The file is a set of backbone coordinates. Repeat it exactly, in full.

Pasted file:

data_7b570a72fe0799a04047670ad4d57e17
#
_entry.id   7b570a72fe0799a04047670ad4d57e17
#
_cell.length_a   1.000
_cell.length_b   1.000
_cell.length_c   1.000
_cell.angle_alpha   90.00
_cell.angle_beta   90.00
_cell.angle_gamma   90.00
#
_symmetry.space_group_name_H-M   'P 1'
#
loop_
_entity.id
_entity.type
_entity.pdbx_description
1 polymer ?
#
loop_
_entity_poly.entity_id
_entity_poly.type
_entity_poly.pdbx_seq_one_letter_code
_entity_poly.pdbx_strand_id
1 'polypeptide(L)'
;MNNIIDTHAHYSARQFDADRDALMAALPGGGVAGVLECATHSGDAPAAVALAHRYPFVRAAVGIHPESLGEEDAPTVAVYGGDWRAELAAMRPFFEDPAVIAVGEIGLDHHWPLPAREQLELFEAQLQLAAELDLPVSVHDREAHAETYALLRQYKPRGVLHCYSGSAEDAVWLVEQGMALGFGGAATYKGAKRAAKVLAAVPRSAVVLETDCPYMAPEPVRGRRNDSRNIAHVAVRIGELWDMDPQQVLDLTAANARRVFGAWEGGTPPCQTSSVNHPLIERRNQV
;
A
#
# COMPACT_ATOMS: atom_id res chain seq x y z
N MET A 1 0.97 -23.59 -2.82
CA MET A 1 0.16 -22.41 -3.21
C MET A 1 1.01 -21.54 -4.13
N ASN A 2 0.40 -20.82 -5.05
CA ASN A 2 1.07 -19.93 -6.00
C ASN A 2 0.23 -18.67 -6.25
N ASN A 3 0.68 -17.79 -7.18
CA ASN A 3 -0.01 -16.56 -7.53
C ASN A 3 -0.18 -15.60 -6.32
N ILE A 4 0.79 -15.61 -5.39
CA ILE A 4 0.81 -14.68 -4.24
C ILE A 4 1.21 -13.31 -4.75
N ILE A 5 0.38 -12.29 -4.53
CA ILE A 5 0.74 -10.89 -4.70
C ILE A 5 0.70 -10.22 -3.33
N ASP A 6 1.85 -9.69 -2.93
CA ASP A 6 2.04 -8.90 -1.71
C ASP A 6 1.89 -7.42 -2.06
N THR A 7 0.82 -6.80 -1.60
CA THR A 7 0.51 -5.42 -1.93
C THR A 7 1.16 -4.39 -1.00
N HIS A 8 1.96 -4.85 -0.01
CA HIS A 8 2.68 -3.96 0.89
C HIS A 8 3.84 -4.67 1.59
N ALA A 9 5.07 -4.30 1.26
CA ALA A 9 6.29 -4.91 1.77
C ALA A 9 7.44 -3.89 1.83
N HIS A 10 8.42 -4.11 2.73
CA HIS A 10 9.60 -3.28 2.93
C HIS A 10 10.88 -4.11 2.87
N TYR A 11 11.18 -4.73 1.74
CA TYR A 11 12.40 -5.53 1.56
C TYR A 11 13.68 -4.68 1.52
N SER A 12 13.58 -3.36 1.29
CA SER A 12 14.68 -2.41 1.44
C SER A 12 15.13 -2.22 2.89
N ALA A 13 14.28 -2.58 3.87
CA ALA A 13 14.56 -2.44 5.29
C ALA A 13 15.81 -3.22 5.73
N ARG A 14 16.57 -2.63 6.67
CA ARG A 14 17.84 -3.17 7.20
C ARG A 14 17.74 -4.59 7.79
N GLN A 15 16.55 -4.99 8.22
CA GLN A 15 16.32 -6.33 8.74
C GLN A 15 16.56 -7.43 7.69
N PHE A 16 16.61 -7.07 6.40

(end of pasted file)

data_7b570a72fe0799a04047670ad4d57e17
#
_entry.id   7b570a72fe0799a04047670ad4d57e17
#
_cell.length_a   1.000
_cell.length_b   1.000
_cell.length_c   1.000
_cell.angle_alpha   90.00
_cell.angle_beta   90.00
_cell.angle_gamma   90.00
#
_symmetry.space_group_name_H-M   'P 1'
#
loop_
_entity.id
_entity.type
_entity.pdbx_description
1 polymer ?
#
loop_
_entity_poly.entity_id
_entity_poly.type
_entity_poly.pdbx_seq_one_letter_code
_entity_poly.pdbx_strand_id
1 'polypeptide(L)'
;MNNIIDTHAHYSARQFDADRDALMAALPGGGVAGVLECATHSGDAPAAVALAHRYPFVRAAVGIHPESLGEEDAPTVAVYGGDWRAELAAMRPFFEDPAVIAVGEIGLDHHWPLPAREQLELFEAQLQLAAELDLPVSVHDREAHAETYALLRQYKPRGVLHCYSGSAEDAVWLVEQGMALGFGGAATYKGAKRAAKVLAAVPRSAVVLETDCPYMAPEPVRGRRNDSRNIAHVAVRIGELWDMDPQQVLDLTAANARRVFGAWEGGTPPCQTSSVNHPLIERRNQV
;
A
#
# COMPACT_ATOMS: atom_id res chain seq x y z
N MET A 1 0.97 -23.59 -2.82
CA MET A 1 0.16 -22.41 -3.21
C MET A 1 1.01 -21.54 -4.13
N ASN A 2 0.40 -20.82 -5.05
CA ASN A 2 1.07 -19.93 -6.00
C ASN A 2 0.23 -18.67 -6.25
N ASN A 3 0.68 -17.79 -7.18
CA ASN A 3 -0.01 -16.56 -7.53
C ASN A 3 -0.18 -15.60 -6.32
N ILE A 4 0.79 -15.61 -5.39
CA ILE A 4 0.81 -14.68 -4.24
C ILE A 4 1.21 -13.31 -4.75
N ILE A 5 0.38 -12.29 -4.53
CA ILE A 5 0.74 -10.89 -4.70
C ILE A 5 0.70 -10.22 -3.33
N ASP A 6 1.85 -9.69 -2.93
CA ASP A 6 2.04 -8.90 -1.71
C ASP A 6 1.89 -7.42 -2.06
N THR A 7 0.82 -6.80 -1.60
CA THR A 7 0.51 -5.42 -1.93
C THR A 7 1.16 -4.39 -1.00
N HIS A 8 1.96 -4.85 -0.01
CA HIS A 8 2.68 -3.96 0.89
C HIS A 8 3.84 -4.67 1.59
N ALA A 9 5.07 -4.30 1.26
CA ALA A 9 6.29 -4.91 1.77
C ALA A 9 7.44 -3.89 1.83
N HIS A 10 8.42 -4.11 2.73
CA HIS A 10 9.60 -3.28 2.93
C HIS A 10 10.88 -4.11 2.87
N TYR A 11 11.18 -4.73 1.74
CA TYR A 11 12.40 -5.53 1.56
C TYR A 11 13.68 -4.68 1.52
N SER A 12 13.58 -3.36 1.29
CA SER A 12 14.68 -2.41 1.44
C SER A 12 15.13 -2.22 2.89
N ALA A 13 14.28 -2.58 3.87
CA ALA A 13 14.56 -2.44 5.29
C ALA A 13 15.81 -3.22 5.73
N ARG A 14 16.57 -2.63 6.67
CA ARG A 14 17.84 -3.17 7.20
C ARG A 14 17.74 -4.59 7.79
N GLN A 15 16.55 -4.99 8.22
CA GLN A 15 16.32 -6.33 8.74
C GLN A 15 16.56 -7.43 7.69
N PHE A 16 16.61 -7.07 6.40